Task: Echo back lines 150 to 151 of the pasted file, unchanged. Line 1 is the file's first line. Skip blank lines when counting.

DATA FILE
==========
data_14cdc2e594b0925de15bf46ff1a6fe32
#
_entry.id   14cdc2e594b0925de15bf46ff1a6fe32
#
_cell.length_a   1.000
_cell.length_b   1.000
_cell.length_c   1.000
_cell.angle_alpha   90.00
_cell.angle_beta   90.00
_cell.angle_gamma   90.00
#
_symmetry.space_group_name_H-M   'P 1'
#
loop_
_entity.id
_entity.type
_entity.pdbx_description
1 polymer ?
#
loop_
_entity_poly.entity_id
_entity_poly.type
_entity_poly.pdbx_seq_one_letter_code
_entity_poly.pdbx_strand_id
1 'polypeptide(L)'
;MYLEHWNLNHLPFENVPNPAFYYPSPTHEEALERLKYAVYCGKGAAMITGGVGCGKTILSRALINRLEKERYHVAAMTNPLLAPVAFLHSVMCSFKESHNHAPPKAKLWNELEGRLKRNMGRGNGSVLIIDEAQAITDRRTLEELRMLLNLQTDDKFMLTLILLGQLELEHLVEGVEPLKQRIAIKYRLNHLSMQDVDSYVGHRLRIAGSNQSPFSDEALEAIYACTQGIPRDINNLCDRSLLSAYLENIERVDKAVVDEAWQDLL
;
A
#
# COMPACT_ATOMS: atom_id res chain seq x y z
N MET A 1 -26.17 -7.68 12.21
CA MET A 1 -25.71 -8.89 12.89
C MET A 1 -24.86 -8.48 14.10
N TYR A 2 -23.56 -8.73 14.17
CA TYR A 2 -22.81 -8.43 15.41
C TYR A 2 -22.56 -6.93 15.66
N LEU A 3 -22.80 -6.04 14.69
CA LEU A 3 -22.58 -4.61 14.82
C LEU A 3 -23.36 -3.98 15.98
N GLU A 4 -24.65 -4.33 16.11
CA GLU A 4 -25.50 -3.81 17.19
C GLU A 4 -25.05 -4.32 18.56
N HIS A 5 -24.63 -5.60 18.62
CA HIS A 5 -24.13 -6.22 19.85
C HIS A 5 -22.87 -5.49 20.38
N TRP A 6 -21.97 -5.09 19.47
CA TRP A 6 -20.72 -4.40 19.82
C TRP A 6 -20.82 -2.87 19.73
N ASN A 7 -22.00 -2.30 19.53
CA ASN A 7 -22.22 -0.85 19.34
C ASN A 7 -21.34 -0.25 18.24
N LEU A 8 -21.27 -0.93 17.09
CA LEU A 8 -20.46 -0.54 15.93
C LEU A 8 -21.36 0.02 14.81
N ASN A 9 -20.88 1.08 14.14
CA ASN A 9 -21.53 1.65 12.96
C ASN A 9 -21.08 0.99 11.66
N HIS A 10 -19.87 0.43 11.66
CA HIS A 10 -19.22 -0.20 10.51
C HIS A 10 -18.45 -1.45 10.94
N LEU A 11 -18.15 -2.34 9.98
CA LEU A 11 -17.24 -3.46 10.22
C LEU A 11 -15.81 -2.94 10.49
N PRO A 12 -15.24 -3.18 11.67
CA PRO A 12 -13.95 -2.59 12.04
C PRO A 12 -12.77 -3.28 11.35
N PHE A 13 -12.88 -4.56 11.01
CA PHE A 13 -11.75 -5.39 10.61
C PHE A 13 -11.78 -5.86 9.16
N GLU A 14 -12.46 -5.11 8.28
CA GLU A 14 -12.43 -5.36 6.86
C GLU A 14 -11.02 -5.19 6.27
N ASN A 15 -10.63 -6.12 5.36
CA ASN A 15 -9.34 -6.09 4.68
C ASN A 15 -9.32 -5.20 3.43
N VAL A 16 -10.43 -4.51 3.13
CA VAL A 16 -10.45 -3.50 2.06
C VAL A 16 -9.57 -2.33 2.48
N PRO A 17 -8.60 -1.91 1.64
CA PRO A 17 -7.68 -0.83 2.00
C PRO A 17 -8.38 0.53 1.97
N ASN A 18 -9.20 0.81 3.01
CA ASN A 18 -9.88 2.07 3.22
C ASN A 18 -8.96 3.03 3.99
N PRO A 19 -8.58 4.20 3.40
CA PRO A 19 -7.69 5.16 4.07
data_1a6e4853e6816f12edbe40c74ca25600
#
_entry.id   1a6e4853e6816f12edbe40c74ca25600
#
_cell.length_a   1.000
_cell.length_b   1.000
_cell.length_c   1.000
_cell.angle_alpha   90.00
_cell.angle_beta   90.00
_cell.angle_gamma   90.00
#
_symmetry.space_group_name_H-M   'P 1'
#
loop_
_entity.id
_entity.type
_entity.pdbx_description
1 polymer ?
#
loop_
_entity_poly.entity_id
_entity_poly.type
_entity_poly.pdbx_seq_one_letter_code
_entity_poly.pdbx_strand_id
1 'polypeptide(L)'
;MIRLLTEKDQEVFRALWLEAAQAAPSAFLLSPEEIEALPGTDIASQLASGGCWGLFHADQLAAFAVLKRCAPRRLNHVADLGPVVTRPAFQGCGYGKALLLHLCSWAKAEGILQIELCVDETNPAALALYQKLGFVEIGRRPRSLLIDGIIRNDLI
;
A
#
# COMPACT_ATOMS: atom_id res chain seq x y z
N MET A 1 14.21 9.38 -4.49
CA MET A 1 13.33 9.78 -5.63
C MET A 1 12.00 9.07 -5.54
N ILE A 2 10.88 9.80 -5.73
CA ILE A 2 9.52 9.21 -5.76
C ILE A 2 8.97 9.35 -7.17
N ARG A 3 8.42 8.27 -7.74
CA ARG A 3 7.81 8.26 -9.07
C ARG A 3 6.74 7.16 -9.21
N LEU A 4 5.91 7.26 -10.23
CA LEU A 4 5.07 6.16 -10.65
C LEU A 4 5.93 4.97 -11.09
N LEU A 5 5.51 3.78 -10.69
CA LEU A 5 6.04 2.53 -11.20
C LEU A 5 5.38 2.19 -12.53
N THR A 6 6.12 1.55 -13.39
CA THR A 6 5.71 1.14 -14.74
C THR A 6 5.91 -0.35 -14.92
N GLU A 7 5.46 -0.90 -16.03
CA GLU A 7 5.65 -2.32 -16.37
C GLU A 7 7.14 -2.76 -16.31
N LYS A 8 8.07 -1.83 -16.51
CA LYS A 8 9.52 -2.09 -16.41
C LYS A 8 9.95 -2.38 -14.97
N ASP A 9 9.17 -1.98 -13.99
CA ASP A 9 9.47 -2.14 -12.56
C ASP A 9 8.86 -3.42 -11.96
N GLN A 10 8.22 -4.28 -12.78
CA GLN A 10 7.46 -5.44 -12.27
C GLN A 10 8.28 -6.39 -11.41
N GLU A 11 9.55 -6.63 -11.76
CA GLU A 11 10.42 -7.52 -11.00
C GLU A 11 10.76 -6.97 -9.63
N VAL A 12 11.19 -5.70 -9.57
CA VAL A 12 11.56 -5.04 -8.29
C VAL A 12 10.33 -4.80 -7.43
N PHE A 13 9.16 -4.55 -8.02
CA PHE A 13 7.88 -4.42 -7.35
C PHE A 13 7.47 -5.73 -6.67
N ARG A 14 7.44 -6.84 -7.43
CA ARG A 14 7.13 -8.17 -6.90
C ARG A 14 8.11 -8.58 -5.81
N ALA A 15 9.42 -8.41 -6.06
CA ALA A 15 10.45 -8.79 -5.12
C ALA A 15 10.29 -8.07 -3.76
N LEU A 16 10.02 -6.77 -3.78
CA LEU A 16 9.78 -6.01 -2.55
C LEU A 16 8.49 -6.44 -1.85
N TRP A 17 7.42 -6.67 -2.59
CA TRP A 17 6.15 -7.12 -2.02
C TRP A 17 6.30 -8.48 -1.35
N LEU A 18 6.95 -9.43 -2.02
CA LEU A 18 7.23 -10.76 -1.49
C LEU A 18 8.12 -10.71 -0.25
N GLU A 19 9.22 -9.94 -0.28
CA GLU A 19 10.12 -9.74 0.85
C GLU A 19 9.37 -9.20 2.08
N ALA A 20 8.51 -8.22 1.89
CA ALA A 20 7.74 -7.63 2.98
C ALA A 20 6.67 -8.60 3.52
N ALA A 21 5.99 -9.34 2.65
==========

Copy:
N VAL A 12 11.19 -5.70 -9.57
CA VAL A 12 11.56 -5.04 -8.29